To start, trademarking a word is not like Copyright or Patent law. You're not claiming invention, or ownership of the word. What you claim is that people associate that word or symbol with your organization. For example, Livejournal. "Live" and "journal" are good, old fashioned words. Putting them together was mildly inventive, but strangely, I can use Livejournal as much as I want. I can use it in conversation, I can use it in my posts, on websites, in books. The only thing I can't do, is create an online service that uses the name "Livejournal". Why?
Because, an unwary consumer might, mistakenly, think that my site is LiveJournal. Think about it- when you're looking for information about White Wolf roleplaying guides, what's the URL you think of? www.whitewolf.com, right? Of course, that's not the right site. It's www.white-wolf.com- but no big deal, Whitewolf sells software, White-Wolf sells books. No confusion.
Here's the thing, when the average person hears the word superhero, do they think of Marvel and DC? I have to say, I think the answer is yes. In terms of market share, they rule the roost, and the average consumer is probably unaware of anything but characters owned by Marvel and DC. And, just like LiveJournal, there's only one thing I can't do- and that's make a comic book, or other periodical, with the word Superhero in the title. They can still use the term inside the comic book- they're not trading on the name Superhero, and that's all that's important.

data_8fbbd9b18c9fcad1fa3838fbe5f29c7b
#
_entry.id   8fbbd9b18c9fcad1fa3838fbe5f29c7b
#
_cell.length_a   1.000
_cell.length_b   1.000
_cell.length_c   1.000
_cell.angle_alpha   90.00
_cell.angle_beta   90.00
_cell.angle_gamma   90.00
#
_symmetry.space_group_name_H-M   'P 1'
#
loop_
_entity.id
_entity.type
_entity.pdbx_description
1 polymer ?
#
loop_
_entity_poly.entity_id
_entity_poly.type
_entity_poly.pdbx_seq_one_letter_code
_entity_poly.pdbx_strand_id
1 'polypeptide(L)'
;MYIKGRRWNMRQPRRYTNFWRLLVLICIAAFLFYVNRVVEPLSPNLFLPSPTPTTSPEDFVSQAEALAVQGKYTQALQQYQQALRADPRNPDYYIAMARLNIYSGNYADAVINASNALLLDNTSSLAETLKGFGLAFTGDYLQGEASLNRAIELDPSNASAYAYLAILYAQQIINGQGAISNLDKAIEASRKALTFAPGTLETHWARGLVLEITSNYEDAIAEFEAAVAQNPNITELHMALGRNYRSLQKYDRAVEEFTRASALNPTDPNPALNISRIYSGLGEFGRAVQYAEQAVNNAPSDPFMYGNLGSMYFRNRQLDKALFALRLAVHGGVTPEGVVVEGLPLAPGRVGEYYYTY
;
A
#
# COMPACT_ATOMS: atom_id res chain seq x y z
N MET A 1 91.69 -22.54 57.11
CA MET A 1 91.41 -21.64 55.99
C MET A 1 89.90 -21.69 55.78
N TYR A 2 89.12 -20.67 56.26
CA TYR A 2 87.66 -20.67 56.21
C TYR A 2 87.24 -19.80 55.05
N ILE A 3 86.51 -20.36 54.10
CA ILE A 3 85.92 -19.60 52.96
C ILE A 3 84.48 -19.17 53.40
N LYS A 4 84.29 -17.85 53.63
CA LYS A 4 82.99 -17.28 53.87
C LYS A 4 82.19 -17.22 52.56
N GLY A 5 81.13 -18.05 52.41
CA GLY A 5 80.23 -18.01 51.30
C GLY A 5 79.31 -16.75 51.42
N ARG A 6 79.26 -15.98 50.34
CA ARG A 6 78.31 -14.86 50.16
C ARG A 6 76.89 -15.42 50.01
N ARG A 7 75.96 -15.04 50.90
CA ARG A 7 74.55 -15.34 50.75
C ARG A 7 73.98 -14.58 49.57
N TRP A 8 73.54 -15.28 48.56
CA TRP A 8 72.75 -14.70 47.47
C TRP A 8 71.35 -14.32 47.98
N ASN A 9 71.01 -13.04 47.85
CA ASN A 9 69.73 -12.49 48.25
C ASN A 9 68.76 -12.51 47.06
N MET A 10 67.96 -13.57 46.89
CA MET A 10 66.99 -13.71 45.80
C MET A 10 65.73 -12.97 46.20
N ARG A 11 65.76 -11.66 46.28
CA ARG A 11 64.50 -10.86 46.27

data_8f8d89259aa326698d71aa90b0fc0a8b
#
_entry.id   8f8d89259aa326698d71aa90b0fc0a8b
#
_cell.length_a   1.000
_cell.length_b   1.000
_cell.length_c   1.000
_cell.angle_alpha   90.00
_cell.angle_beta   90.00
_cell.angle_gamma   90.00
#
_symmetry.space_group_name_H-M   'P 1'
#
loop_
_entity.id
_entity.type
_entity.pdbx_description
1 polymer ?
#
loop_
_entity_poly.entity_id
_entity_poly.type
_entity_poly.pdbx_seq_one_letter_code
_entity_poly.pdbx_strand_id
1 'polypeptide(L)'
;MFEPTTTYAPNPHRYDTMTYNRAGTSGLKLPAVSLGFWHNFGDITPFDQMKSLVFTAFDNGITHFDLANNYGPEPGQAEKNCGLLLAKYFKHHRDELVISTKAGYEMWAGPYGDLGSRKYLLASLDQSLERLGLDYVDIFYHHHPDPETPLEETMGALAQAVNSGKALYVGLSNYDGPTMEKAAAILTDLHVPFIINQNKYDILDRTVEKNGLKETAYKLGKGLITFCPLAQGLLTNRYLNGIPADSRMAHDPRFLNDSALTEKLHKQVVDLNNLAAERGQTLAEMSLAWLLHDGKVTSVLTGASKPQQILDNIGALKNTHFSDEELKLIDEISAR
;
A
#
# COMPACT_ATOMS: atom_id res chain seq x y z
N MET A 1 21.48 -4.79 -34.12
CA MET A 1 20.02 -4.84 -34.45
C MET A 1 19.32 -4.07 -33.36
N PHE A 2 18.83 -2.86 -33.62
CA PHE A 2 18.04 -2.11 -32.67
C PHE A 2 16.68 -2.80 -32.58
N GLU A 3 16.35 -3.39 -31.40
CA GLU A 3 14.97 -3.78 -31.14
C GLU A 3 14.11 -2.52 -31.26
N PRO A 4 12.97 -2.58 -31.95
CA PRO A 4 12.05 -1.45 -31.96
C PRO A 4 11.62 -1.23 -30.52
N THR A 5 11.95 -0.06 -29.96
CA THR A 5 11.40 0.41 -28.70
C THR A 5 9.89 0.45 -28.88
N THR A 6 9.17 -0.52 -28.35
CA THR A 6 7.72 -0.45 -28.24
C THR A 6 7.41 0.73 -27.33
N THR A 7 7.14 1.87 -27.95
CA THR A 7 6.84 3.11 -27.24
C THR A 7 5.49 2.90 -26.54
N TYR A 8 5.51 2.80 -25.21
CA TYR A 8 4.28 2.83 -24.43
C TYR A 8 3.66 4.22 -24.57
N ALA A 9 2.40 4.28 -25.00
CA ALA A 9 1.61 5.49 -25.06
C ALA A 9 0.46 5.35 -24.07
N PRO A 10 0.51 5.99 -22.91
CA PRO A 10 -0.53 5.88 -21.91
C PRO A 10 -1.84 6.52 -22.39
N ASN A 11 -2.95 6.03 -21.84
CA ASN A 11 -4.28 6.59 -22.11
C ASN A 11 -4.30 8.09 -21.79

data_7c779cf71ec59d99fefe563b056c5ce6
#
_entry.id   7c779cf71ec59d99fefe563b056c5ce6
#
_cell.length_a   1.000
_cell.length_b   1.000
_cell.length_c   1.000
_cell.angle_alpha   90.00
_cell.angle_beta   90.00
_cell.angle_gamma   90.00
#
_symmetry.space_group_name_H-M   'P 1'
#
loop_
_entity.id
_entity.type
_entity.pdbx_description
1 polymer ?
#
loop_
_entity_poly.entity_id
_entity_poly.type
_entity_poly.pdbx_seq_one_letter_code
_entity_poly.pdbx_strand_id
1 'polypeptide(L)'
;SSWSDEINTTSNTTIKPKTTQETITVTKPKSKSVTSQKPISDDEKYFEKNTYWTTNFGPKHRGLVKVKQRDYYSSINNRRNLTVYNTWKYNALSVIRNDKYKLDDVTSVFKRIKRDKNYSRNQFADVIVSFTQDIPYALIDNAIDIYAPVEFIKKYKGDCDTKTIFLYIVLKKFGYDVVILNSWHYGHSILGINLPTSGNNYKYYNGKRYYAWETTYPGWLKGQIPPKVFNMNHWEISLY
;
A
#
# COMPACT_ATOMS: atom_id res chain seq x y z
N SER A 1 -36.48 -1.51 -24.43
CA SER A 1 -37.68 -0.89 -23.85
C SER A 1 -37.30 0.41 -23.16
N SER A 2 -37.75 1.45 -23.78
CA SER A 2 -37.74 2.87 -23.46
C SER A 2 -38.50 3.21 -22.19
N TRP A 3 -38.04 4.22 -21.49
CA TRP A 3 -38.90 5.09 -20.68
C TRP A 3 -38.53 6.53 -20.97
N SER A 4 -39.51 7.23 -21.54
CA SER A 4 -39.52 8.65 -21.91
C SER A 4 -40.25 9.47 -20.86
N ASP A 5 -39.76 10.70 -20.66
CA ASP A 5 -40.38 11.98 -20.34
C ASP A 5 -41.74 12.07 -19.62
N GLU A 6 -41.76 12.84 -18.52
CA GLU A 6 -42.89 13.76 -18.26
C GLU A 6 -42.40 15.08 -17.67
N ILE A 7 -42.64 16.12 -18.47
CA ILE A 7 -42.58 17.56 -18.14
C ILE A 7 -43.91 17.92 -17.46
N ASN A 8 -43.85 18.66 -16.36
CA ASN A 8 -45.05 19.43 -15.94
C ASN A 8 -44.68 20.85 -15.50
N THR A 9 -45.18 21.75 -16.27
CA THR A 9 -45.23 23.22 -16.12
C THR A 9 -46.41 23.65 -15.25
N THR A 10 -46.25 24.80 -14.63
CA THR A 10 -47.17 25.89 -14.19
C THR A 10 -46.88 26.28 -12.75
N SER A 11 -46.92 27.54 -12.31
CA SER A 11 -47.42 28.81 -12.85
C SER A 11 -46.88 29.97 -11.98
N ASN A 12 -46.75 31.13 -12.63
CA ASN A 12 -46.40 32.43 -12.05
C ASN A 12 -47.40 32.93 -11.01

Somebody in the Digg comments referred to Cory Doctorow as the Trotskyist Doctorow, which I found rather amusing. I still like reading BoingBoing, but y'know- some of the criticisms are right.